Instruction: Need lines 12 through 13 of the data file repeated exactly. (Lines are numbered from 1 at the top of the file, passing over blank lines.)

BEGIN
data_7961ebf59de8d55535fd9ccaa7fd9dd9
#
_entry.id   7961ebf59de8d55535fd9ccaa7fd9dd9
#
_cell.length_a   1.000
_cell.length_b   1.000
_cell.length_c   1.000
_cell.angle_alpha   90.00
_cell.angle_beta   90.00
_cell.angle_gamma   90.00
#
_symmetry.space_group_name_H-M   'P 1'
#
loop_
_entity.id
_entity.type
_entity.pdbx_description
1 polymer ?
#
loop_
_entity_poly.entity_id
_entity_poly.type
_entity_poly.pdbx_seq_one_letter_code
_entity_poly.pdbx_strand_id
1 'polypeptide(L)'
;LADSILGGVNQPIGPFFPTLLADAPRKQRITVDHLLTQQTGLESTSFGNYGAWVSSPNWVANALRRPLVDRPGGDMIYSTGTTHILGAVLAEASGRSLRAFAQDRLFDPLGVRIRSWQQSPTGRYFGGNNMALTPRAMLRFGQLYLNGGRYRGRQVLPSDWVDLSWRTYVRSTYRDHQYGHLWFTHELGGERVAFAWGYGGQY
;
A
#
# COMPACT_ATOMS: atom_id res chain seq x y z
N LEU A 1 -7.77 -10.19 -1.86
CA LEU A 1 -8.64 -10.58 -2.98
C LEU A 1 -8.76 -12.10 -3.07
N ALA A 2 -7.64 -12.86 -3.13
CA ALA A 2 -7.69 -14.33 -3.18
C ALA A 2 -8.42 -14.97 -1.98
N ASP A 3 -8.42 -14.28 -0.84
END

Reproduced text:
_symmetry.space_group_name_H-M   'P 1'
#